Another thing I feel that I must mention: not all ‘chick-lit’ style mysteries are without merit. I am especially fond of funny mysteries. If a mystery is genuinely funny, I will forgive it almost any offense. Most of the pink brigade are billed as ‘funny,’ but very few are. Pamela DuMond’s Annie Graceland series is genuinely funny, so, even though it does everything I generally find off-putting, I find that I don’t care. Annie Graceland is a psychic who sees ghosts and bakes things; she is also a glorious nit-wit, and the stories are mad-cap mystery adventures. This is great. I suspect that Pamela DuMond knows all about the conventions with which she is working, and that her novels are to some extent parodies; I have no evidence for this, it is just an impression that I have. Either way, I find the series entertaining.
      If you are looking for modern mysteries with a non-chick female protagonist, Helen Smith’s Emily Castle mysteries are great. Emily Castle is more of a brain than a body; she only rarely thinks about romance; she isn’t given to irrational, overly emotional, self-indulgent behavior; in fact, she is great! And the books are hilarious.

  2. I love your constructed visual aid. I wonder if there are any mystery novels with knitting cats? Because I’d like to read that one.

    I haven’t been in a B&N in ages, so I’m apparently blissfully ignorant of this change within mystery literature. 😛

  3. Melanie Atherton Allen

    Hey Sara! I’m glad you liked my visual aid! I love making them (as you probably know by now, as you’ve read my A To Z posts).
    I, too, would love to read about this knitting cat. I feel, however, that we can go farther. The knitting cat, whom we will name Caboodle, should be able to see ghosts. Caboodle should also run a shop, possibly a book shop, if we want to give the stories a superficial gloss of culture- like lip gloss, OMG!- or possibly a vintage clothing shop. Or hey! A knitting hobby-shop. Lots of balls of wool for Caboodle to get tangled up with! Think of the cover-art possibilities! 🙂
    It isn’t, though, a change in mystery literature. At least, I hope it isn’t. That would make me deeply sad. I know that some people are still writing good mysteries (see my remarks above). It just seems as if Barnes and Noble does not think that these books are likely to sell. Sigh…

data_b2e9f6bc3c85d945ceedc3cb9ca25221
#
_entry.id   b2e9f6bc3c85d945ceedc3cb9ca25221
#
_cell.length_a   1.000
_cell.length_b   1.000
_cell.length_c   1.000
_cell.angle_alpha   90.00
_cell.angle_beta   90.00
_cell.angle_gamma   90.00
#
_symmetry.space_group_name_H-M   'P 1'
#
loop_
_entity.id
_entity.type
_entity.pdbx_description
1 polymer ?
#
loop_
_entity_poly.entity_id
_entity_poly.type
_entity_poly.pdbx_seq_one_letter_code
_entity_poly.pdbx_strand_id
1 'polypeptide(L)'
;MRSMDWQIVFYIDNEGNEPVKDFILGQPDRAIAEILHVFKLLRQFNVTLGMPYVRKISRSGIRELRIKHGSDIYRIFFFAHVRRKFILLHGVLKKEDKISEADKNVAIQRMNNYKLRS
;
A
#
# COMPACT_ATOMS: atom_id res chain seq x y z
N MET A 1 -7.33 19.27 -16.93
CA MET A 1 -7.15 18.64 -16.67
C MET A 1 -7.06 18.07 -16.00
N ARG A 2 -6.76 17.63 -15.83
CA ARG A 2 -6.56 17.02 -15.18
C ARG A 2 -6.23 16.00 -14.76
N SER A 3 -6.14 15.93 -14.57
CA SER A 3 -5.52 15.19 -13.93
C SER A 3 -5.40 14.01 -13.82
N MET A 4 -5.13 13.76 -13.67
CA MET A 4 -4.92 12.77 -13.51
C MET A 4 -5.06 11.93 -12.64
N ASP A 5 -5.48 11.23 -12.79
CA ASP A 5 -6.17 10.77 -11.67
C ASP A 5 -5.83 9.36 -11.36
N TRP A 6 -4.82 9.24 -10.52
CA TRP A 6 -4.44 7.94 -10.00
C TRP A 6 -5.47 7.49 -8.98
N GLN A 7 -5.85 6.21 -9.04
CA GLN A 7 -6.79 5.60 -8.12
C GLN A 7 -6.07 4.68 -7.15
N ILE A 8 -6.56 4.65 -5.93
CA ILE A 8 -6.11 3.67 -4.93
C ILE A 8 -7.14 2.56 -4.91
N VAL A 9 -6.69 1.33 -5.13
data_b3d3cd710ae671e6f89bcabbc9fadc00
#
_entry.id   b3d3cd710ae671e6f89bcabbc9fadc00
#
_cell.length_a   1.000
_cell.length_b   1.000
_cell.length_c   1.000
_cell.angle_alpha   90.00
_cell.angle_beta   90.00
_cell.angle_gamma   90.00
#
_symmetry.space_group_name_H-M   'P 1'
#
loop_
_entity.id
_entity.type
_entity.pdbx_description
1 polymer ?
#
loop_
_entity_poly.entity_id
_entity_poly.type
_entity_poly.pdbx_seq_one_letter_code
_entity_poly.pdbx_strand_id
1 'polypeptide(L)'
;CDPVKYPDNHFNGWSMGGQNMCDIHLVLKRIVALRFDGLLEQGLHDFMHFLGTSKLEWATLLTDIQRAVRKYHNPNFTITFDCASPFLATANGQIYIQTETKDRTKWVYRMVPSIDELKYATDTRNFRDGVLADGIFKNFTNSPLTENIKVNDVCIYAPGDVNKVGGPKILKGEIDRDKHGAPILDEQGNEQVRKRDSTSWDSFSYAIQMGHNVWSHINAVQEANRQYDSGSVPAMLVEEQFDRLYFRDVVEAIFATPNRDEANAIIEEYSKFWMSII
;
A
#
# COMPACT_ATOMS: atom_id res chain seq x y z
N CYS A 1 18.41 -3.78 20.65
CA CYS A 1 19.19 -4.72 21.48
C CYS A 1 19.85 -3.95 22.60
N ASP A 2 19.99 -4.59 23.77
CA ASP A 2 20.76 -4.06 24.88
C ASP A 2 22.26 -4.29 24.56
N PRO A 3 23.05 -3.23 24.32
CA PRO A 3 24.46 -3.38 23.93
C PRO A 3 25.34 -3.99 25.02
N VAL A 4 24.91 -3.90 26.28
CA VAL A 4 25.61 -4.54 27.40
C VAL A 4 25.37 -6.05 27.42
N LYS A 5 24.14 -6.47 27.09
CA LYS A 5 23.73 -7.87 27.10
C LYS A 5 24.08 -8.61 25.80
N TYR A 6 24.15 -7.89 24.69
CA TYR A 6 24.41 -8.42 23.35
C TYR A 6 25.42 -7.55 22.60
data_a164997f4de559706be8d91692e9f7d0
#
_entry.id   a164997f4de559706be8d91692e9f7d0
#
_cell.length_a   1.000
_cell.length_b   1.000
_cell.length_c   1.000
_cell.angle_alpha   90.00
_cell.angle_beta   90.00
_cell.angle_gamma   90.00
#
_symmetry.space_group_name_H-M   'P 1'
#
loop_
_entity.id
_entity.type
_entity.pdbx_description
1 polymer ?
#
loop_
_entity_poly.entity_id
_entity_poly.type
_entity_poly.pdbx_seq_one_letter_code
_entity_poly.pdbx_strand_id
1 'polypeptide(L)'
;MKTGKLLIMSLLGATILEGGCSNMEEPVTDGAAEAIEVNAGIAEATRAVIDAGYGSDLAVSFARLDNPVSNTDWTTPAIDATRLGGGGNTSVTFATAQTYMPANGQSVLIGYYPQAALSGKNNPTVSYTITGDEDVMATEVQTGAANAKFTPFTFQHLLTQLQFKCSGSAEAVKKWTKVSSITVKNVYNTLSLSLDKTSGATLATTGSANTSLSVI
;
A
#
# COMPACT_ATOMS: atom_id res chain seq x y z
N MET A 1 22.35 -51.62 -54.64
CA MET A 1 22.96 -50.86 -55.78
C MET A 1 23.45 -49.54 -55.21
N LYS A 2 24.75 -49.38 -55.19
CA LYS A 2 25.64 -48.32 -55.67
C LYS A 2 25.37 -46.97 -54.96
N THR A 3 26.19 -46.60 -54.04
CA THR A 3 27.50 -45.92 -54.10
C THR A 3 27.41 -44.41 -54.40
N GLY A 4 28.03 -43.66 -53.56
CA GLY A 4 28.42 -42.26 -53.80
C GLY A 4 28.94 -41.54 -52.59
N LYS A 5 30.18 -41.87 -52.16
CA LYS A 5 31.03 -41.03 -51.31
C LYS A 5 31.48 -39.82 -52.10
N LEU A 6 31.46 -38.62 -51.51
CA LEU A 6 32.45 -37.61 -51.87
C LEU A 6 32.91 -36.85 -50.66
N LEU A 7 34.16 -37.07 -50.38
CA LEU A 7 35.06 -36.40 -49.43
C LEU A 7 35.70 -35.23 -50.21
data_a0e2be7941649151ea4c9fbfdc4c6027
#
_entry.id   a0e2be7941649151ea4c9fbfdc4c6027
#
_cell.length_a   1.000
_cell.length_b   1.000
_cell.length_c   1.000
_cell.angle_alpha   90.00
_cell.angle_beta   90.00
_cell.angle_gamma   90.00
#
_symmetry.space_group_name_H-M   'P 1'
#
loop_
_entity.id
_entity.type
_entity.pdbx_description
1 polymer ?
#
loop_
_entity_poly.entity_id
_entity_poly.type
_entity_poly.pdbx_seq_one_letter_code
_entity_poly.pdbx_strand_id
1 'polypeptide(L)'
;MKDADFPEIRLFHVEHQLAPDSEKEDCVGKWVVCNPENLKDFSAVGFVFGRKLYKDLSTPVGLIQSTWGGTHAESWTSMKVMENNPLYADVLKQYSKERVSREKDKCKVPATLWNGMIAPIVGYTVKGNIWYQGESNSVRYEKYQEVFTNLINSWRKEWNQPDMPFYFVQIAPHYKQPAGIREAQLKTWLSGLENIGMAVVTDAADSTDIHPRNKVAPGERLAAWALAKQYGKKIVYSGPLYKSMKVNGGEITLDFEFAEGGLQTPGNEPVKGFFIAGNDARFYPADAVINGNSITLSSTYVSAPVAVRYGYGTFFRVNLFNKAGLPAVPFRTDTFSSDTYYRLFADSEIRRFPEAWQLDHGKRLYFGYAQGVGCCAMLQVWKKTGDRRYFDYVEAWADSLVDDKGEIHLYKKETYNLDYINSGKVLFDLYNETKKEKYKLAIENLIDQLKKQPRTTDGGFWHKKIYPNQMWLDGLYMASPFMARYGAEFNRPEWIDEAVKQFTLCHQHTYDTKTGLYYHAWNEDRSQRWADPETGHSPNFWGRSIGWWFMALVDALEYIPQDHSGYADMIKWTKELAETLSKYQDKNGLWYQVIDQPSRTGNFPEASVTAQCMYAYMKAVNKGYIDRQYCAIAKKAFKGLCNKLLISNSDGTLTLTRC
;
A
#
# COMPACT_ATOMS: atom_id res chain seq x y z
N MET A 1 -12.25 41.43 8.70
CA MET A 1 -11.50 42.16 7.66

4. Hee, hee. That one had me laughing. I was just in the Barnes & Noble mystery section yesterday looking for a book for a birthday gift for a relative, and yes, their selection was exactly as you described. I found it disappointing, too.

  5. Melanie Atherton Allen

    Did you find a book for your relative? If so, what was it? Is this relative a mystery fan?
    Thanks for stopping by, Lori! I am always pleased to see a new comment from you in my comments list.

    • Thanks! I was looking for a book for my mom. She is an avid mystery fan who likes everything from Agatha Christie to the Murder, She Wrote series, to the cozies. Right now, she’s into the Miss Marple-type amateur detectives like the Mrs. Jeffries series and Dorothy Gilman’s Mrs. Pollifax (which is what I ended up getting her).

      • Melanie Atherton Allen

        Good choice, Lori! Mrs. Pollifax is a good series, and Mrs. Jeffries is decent, too, though I’ve only read one or two of those. Have you tried your mother on Dorothy Cannell? Her Ellie Haskell series is quite good- I especially liked How To Murder Your Mother-In-Law.

  6. Hi, Melanie! I heard about your blog from Lori and had to come check it out. I love your book illustration. 🙂 And I so agree with your sentiments…it is depressing when everything gets pinkified! I’m a sci-fi fan, but I love mystery too. As soon as I see a book with a cat on it I avoid it like the plague. Thanks for a great post!

  7. Melanie Atherton Allen

    Hey Sue! Welcome! I’m glad you like my book illustration! We must fight against The Pink Tide! It is wrecking up my favorite genre.

  8. Had to laugh at the last line, “she almost like gets killed.”

    Stephen Tremp
    A to Z Cohost
    M is for Movies

  9. Melanie Atherton Allen

    Stephen- thank you! I loved making these, I really did. Thanks for stopping by! Do come again!